Privacy group to Senate: FIDNet must go
- By Dan Verton
- Feb 03, 2000
The head of the Electronic Privacy Information Center, a Washington, D.C.-based privacy advocacy organization, in a written statement on Tuesday told members of a Senate committee that the Clinton administration's plan to protect the nation's critical infrastructure from cyberattacks poses a significant risk to citizens' privacy and must be withdrawn.
Marc Rotenberg, executive director of EPIC, testified before the Senate Judiciary Committee that the government's plan to establish the Federal Intrusion Detection Network (FIDNet) as part of the overall National Plan for Information Systems Protection "must simply be withdrawn" because of the unprecedented electronic surveillance capabilities it would give the federal government.
The plan, released Jan 12, would establish a vast data sharing network between the Defense Department's Joint Task Force for Computer Network Defense and FIDNet that would monitor civilian agencies' information systems. In addition, private-sector analysis centers periodically would share information with DOD and FIDNet about illegal intrusions into critical infrastructures. The intrusion-detection systems within each of those sectors ultimately would be connected.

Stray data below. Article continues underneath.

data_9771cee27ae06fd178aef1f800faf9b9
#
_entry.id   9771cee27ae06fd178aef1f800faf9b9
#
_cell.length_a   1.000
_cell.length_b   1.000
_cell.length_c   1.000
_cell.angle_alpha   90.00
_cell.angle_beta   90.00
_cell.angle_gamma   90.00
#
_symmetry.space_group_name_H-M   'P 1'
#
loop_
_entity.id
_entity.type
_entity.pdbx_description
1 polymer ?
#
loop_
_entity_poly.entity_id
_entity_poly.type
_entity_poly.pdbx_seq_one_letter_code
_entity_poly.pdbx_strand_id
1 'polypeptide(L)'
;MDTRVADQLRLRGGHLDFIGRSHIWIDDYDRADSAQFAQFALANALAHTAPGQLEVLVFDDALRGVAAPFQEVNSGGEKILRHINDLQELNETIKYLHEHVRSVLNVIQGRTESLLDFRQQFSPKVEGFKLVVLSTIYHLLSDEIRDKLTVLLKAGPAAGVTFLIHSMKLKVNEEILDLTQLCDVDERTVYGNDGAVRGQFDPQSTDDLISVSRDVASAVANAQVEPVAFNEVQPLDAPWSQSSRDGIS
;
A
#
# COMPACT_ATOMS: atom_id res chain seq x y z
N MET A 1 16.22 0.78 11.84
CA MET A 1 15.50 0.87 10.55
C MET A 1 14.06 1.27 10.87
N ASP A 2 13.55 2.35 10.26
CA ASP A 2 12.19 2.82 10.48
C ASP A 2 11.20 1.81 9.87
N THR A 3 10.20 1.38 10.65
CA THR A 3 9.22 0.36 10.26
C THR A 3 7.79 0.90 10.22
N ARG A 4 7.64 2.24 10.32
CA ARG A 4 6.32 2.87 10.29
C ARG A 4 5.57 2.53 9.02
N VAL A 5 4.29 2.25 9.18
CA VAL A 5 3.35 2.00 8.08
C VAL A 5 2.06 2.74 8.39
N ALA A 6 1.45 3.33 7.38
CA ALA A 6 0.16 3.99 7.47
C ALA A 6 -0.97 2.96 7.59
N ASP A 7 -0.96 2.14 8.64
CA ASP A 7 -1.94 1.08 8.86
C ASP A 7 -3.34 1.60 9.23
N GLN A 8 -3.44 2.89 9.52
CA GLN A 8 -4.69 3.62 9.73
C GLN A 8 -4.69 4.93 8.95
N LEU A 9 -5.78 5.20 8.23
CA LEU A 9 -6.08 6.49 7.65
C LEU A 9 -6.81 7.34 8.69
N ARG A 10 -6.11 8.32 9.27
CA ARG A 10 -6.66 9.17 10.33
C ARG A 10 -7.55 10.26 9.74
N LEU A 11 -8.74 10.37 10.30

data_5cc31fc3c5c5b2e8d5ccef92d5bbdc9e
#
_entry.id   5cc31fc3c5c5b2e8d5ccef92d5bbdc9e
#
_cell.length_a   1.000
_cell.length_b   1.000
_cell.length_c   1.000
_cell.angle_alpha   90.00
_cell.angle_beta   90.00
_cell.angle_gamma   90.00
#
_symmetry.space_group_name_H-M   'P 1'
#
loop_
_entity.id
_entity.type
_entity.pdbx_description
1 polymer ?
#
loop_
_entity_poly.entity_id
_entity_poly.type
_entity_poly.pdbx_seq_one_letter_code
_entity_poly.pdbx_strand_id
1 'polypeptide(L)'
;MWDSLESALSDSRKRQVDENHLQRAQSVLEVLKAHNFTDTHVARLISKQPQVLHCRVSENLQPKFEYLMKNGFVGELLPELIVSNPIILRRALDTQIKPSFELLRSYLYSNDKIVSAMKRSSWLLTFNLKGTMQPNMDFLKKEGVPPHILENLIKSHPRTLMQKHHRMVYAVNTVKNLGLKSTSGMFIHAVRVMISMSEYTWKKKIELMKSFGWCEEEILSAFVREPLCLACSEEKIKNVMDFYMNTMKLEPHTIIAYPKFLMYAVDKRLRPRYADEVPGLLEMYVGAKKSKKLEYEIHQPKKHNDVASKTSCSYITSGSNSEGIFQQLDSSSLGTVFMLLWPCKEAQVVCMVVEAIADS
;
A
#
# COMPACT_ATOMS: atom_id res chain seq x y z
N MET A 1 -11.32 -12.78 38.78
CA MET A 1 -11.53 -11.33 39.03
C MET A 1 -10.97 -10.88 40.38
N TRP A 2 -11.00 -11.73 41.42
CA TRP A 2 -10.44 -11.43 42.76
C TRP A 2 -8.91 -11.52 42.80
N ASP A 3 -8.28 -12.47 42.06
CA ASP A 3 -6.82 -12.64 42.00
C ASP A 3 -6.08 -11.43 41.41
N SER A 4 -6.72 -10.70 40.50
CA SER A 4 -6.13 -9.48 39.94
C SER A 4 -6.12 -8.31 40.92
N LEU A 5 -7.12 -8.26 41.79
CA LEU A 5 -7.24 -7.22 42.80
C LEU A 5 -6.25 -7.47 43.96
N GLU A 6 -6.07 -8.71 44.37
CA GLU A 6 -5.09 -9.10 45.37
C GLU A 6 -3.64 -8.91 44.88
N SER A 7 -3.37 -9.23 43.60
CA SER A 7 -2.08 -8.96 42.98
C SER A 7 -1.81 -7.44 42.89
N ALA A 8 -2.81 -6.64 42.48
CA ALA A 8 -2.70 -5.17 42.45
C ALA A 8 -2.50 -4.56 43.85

Although the Clinton plan for information systems protection discusses privacy issues at length, it falls far short "when compared with the enormous surveillance authority that will be given to the federal government," Rotenberg said. "It requests input from the privacy community but establishes no formal process to incorporate recommendations," he said. "The privacy section describes the need to review various privacy issues, but then focuses on such concepts as 'consent' and 'disclosure' that are clearly intended to facilitate government data collection and monitoring."
Rotenberg also called for the creation of a privacy agency within the federal government to review the plan and other similar proposals. Rotenberg recommended that the government set aside 3 percent of the "vast budget" being assembled "to erect all of these elaborate surveillance techniques" to fund the new agency.
In his statement, Rotenberg also alluded to "indications" contained in documents acquired by EPIC "that the [Critical Infrastructure Assurance Office] intends to make use of credit card records and telephone toll calls" as part of its overall intrusion-detection system. "It is impermissible in the United States to give a federal agency such extensive surveillance authority," he said.